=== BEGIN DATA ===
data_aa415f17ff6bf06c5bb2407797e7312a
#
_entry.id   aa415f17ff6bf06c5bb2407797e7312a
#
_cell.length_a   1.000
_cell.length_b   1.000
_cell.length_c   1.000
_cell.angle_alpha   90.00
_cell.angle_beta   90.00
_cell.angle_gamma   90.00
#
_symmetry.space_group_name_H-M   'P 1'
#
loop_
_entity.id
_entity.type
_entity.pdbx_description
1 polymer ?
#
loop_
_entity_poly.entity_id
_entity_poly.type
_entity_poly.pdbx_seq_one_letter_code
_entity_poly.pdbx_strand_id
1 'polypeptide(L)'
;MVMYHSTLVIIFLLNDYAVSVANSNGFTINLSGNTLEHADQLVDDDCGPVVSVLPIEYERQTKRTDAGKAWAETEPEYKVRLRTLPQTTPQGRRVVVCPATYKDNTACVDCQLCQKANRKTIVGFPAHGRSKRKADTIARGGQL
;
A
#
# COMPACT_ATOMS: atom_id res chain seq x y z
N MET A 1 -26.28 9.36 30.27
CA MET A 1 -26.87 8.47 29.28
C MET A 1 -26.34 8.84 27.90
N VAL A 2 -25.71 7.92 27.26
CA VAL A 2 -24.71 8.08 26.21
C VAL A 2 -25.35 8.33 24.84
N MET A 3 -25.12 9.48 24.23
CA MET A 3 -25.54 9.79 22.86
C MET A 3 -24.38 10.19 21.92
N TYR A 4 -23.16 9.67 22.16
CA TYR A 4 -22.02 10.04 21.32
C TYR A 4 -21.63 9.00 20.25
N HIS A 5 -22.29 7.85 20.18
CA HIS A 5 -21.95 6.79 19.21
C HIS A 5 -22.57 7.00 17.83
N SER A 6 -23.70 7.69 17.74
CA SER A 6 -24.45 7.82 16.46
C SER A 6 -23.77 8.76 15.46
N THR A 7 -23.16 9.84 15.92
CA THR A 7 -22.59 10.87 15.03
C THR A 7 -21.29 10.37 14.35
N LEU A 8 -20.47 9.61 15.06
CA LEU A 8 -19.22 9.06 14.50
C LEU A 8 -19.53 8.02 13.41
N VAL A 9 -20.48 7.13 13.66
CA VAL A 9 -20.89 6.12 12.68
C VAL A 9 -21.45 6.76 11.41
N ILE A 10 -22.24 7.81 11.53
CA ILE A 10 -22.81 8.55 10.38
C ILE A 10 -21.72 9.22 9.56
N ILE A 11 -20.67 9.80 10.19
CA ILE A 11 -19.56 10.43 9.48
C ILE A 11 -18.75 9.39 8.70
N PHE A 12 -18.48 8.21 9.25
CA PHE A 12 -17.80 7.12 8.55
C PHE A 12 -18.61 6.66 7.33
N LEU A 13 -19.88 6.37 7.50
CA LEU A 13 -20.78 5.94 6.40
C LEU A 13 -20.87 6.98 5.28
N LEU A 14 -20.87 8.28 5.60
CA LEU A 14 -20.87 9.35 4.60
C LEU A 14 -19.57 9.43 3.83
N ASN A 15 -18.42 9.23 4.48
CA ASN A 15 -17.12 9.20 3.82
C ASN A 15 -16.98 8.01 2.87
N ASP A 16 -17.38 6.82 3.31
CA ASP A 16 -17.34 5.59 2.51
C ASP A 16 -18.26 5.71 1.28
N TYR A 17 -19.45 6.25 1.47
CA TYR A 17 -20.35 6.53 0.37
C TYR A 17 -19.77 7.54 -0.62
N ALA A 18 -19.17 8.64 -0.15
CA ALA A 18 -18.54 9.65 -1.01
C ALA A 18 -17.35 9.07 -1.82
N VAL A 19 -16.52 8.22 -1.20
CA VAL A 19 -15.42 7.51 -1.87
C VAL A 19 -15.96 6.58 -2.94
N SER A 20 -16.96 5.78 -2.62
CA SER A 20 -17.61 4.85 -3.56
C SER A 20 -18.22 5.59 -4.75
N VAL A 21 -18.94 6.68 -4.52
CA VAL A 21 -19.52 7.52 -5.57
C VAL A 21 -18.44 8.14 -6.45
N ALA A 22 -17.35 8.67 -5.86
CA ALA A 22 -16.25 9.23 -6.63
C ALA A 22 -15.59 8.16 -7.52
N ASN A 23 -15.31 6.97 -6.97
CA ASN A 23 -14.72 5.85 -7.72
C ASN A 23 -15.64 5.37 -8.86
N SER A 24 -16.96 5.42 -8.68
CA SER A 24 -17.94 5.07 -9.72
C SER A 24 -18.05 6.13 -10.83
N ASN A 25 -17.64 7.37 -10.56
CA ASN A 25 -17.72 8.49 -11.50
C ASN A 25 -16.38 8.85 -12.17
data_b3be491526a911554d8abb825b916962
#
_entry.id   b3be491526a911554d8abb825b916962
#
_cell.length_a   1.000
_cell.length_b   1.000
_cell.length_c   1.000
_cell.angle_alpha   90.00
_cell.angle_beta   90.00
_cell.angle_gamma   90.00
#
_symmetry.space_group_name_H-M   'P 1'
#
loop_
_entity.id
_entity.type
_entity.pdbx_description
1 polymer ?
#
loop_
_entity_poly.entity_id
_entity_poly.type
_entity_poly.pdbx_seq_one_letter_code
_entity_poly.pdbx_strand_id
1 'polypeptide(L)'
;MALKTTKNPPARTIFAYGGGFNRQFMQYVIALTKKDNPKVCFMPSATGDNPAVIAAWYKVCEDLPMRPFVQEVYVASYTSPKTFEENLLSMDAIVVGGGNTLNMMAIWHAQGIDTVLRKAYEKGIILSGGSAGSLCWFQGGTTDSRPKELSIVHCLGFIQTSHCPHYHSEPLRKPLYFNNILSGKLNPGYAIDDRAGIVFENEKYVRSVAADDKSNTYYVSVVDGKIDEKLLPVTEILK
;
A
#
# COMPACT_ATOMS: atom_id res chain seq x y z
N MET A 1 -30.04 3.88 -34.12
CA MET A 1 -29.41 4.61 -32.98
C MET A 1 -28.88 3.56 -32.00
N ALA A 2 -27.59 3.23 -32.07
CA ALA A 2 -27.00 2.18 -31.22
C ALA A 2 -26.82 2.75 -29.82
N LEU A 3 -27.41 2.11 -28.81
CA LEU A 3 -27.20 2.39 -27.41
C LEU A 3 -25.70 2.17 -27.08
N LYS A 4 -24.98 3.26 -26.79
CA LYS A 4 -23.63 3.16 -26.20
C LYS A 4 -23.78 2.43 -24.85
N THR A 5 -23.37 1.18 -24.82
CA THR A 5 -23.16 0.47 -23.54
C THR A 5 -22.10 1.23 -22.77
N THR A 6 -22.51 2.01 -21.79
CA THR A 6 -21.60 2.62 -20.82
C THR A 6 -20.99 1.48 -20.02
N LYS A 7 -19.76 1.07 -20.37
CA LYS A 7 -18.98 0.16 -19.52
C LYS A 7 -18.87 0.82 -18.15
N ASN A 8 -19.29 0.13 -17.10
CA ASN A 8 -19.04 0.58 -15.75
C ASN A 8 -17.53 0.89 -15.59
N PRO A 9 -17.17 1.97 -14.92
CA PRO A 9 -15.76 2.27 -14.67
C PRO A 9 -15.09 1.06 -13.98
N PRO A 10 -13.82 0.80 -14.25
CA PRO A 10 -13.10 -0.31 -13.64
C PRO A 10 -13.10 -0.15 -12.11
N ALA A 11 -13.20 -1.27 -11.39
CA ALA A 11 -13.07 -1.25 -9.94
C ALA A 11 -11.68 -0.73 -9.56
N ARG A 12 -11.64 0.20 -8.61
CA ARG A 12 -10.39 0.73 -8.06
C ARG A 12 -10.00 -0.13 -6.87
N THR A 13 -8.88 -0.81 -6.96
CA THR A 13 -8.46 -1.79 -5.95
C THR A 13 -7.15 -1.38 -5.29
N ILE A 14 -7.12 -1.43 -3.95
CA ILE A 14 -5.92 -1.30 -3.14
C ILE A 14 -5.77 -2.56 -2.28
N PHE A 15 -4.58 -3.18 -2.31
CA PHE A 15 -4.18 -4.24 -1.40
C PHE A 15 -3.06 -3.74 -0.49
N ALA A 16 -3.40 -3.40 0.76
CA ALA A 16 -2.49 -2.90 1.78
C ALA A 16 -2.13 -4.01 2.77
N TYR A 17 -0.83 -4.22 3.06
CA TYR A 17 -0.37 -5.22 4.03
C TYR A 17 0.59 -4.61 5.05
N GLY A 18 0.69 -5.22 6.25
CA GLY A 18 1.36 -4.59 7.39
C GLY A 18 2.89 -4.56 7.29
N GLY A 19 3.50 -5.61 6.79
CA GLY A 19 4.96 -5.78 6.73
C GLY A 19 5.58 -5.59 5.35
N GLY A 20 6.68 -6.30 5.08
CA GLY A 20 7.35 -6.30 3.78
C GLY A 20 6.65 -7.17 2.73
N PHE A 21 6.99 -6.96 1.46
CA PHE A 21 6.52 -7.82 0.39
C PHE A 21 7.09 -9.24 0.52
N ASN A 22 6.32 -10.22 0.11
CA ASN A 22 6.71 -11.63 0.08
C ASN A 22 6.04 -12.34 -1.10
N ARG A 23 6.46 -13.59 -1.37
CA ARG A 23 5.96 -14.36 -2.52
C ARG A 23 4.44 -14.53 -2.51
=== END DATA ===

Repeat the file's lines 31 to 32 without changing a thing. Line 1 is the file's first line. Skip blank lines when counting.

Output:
N MET A 1 -26.28 9.36 30.27
CA MET A 1 -26.87 8.47 29.28